Local Police In Canada Used ‘Stingray' Surveillance Device Without a Warrant
This is bigger than we thought.
Image: Flickr/Thomas Leuthard
For years, Canadian police have successfully kept their use of controversial and indiscriminate surveillance devices called IMSI catchers a secret.
Today, for the first time, and thanks to a year-long effort by a coalition of civil rights organizations and Vancouver-based Pivot Legal Society, we know that at least one local police force in Canada has used an IMSI catcher, also referred to as a "Stingray": the Vancouver PD.
According to the BC Civil Liberties Association, which posted a blog announcing the news on Monday, the Vancouver police used an IMSI catcher once, nearly a decade ago, and without a warrant.
"We sent a letter asking the Vancouver police if they'd ever used one of the RCMP's IMSI catchers, and if they would again," said Micheal Vonn, policy director for the BCCLA. "The answer to both questions was yes."
The police force claimed that the surveillance device was used under "exigent circumstances," Vonn said, meaning that there was an imminent threat that couldn't wait for a warrant to be dealt with. Despite this, or perhaps because of it, the Vancouver police maintained in May of this year that they possess no records relating to their use of IMSI catchers.
"We imagine that this is mirrored in municipal police departments throughout the country"
"We would not be the least surprised if other departments were using Stingrays," said Vonn. "We imagine that this is mirrored in municipal police departments throughout the country."
These revelations come after a year-long battle to find out if the Vancouver police have used IMSI catchers. At first, the police would not confirm or deny that they used the devices, which sparked an inquiry by the province's privacy commissioner. That inquiry reportedly folded earlier this summer, leaving the BCCLA without answers.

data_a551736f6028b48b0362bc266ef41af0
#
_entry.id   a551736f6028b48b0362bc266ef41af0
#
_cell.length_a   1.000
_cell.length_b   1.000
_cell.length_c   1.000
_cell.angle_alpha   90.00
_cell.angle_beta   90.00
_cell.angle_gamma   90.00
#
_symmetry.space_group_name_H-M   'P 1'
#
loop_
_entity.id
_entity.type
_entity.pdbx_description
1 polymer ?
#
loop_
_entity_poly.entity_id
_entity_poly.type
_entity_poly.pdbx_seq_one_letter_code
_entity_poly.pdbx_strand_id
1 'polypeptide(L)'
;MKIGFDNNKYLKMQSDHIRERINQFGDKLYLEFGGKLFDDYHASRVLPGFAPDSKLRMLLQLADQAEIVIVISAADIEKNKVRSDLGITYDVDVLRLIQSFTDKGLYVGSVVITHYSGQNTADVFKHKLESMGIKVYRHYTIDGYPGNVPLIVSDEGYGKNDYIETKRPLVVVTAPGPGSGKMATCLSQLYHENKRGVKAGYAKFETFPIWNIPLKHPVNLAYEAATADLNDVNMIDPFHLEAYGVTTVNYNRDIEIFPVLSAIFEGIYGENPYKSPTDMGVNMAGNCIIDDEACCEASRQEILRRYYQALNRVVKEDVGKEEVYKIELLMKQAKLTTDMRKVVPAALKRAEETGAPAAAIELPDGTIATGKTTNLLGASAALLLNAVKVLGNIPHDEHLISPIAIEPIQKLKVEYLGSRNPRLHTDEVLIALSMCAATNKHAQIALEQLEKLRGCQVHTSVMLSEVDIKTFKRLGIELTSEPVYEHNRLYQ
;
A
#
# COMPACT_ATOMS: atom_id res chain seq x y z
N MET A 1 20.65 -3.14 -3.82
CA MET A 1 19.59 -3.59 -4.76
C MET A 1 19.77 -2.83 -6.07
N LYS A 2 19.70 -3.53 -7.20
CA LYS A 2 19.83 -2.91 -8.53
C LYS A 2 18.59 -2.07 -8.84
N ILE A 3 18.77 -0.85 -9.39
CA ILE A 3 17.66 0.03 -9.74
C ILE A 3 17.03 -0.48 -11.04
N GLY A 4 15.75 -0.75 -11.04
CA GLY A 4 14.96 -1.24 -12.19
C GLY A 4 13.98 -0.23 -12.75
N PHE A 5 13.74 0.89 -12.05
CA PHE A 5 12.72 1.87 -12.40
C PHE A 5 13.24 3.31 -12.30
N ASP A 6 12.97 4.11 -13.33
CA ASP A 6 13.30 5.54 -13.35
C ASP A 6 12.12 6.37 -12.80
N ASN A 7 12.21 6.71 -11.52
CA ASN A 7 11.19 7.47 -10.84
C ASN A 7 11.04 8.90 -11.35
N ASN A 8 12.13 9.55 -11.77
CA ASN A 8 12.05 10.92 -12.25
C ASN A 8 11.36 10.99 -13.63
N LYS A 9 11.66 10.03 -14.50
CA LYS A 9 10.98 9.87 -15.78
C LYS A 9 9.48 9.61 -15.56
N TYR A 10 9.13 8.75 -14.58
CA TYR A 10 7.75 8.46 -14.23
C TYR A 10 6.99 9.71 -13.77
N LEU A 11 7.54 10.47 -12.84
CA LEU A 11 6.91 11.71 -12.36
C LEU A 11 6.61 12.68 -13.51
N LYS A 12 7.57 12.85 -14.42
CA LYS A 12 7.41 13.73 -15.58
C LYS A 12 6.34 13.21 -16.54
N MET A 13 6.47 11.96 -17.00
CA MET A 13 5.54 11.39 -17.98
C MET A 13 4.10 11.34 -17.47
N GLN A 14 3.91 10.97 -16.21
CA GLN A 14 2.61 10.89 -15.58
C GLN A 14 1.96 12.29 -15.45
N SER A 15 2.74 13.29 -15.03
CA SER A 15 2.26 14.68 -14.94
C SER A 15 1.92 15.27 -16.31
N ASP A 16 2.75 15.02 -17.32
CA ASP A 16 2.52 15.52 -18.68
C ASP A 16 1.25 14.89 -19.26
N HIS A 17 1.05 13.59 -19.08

The BCCLA is not releasing the Vancouver police's letter or elaborating on the specifics of how the device was used, Vonn said, in order to prevent criminals from gaining an edge on the police.
Previously, Motherboard reported that the Royal Canadian Mounted Police—this country's analogue to the FBI in the US—has been using IMSI catchers for more than a decade, and surveilled tens of thousands of innocent Canadians without their knowledge.
IMSI catchers are suitcase-sized devices that simulate cell towers and force every phone within range, which may be several kilometres, to connect. Even the most basic of these devices then skim all kinds of data from the phone, such as the unique identifiers of the phone and SIM card, as well as its location and carrier.
Some newer IMSI catchers are even capable of capturing voice and text communications, and when paired with specialized software, may even send messages that appear to be from the owner of the phone, but were actually sent by police.
Since these devices are indiscriminate, thousands of phones may be simultaneously surveilled when they are deployed at full range in a bustling city. In the court case that led to the revelation that the RCMP has been using IMSI catchers for a decade, counsel argued that "it is clear that, at times, thousands of innocent third parties" were surveilled.
Now, we know that IMSI catchers have not only been used by Canada's federal police force, but by at least one local department.
And since the use of the controversial surveillance technology is only just coming to light, nobody should be surprised if it's revealed that more local departments are spying on citizens' phones, too.